February is National Children’s Dental Health Month, and DHEC is helping parents brush up on the importance of their child’s oral hygiene and the positive habits that lead to healthy smiles. As part of this effort, DHEC’s Division of Oral Health received $570,000 in federal funding from the CDC to support the oral health of South Carolina’s youngest children.​

“We’re trying to expand the recognition of oral health as an essential part of total health and well-being from the earliest age,” said Dr. Ray Lala, director of the Division of Oral Health at DHEC. “We want receiving a toothbrush at a DHEC regional office or from a pediatrician to be a common experience. Prevention is key, and we can all be messengers.”

The Perinatal and Infant Oral Health Quality Improvement Expansion Grant funding helps expand the public’s access to preventive oral health information through their local health departments and medical and dental settings.

In addition to the Division of Oral Health’s ongoing efforts to expand federal funding opportunities, the division is also proud to recognize its leader, Dr. Lala. 

_MG_8774 Lala Sept 2013.jpgDr. Lala has spent his professional career in Louisiana, Oklahoma, South Carolina and Maryland. He is an alumnus of the University of New Orleans and the Louisiana State University School of Dentistry. Upon completion of dental school, he entered private practice and maintains an active dental license from the State of Louisiana.​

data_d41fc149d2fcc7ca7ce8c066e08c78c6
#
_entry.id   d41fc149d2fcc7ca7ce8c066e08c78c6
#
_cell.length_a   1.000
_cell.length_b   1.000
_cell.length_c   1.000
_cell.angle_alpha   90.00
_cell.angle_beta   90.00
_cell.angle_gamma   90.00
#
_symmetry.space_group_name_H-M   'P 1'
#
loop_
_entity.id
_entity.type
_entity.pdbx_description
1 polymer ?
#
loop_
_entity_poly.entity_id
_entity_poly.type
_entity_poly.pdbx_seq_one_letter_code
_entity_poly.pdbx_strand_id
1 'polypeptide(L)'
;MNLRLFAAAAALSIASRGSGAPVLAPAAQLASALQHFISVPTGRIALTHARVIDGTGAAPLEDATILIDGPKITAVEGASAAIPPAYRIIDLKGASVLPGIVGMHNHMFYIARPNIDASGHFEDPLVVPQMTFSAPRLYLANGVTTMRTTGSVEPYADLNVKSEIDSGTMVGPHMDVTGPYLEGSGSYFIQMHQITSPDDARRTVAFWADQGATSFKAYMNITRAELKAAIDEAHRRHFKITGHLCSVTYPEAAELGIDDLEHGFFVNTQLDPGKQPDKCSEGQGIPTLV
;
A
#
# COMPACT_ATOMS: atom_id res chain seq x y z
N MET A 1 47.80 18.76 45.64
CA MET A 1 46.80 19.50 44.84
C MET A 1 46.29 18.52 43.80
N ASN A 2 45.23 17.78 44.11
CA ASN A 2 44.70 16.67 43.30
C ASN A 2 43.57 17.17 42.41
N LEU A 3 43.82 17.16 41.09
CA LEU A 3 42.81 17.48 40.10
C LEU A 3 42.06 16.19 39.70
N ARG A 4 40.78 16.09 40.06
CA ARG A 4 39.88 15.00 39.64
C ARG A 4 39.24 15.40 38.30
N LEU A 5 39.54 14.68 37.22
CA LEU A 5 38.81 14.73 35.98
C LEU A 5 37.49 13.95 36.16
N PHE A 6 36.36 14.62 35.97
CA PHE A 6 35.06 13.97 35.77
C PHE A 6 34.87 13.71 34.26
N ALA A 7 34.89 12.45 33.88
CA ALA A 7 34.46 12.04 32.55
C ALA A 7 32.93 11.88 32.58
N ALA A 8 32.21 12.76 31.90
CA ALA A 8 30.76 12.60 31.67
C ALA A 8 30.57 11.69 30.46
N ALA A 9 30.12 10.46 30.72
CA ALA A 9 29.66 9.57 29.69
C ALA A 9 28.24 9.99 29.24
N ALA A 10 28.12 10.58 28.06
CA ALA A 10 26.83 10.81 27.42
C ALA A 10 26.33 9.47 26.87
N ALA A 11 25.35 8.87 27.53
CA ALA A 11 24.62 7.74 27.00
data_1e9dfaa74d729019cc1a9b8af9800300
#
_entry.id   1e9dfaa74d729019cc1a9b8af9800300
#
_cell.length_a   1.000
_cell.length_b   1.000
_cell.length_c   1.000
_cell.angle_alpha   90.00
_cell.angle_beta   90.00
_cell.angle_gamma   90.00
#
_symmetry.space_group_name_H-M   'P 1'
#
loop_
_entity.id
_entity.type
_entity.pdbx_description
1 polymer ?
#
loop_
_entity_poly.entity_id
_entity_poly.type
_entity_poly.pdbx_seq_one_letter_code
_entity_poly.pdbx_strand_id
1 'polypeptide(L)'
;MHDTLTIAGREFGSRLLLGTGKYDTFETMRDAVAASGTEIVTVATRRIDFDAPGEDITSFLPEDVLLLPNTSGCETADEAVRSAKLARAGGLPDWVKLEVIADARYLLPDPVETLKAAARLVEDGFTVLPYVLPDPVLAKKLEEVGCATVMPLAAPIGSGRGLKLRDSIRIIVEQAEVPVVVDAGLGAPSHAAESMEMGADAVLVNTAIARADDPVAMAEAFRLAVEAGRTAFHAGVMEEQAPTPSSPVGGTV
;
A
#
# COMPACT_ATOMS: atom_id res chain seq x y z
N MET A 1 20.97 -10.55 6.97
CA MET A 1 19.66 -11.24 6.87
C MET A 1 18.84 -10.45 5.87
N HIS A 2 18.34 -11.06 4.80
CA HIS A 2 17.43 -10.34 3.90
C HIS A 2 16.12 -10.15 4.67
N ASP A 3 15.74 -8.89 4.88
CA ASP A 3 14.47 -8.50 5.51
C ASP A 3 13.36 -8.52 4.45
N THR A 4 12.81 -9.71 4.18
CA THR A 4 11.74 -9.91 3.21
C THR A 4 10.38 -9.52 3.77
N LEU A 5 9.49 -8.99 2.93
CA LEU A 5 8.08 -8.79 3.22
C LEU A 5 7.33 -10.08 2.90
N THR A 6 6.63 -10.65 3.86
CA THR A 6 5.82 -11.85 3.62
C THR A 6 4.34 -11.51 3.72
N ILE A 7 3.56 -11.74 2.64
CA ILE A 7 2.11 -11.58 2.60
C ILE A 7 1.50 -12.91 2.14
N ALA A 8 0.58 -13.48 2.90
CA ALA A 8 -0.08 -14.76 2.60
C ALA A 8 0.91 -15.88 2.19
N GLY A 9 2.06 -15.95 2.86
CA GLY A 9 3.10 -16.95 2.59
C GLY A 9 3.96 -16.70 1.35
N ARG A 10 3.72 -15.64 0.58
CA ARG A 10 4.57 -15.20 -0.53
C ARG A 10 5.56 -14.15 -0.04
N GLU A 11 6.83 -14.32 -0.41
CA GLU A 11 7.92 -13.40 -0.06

After 15 years of private dental practice, he was commissioned as an officer in the U.S. Public Health Service, assigned to the Indian Health Service in 1993. He was selected for a federal detail as the South Carolina State Oral Health Coordinator in 2000. Upon completion of this detail in 2004, Dr. Lala was reassigned to the Health Resources and Services Administration in Rockville, Md. Upon retirement from the Indian Health Service and the Public Health Service in 2014, Dr. Lala assumed his current position as Director of the Division of Oral Health at DHEC.

Dr. Lala’s and his team’s commitment to increasing access to preventive oral health information in South Carolina aligns with our agency’s core value of Embracing Service and strategy of Education and Engagement.

For more information about you can help prevent tooth decay, click here to read our recent news release.

From Other Blogs: The dangers of carbon monoxide, staying fit, tracking Radon

 A collection of health and environmental posts from other governmental blogs.

The Dangers of Carbon Monoxide

According to the American Red Cross, more than 15,200 people go to hospital emergency rooms each year to be treated for carbon monoxide poisoning.

And, approximately 400 people die each year from carbon monoxide poisoning. — From Lexington Medical Center’s official blog

Fitting in fitness throughout your busy day

Finding time for exercise can be a challenge. Ideally, we should be getting 30 minutes of moderate exercise five times a week. But how can you squeeze that into your already busy day? — From Flourish, Palmetto Health’s blog

Radon: We Track That!

CDC’s Tracking Network connects people with vital information on a variety of health and environmental topics. Learn how radon data and information help determine individual and community risk for radon and inform community interventions. — The Center for Disease Control and Prevention’s Your Health – Your Environment blog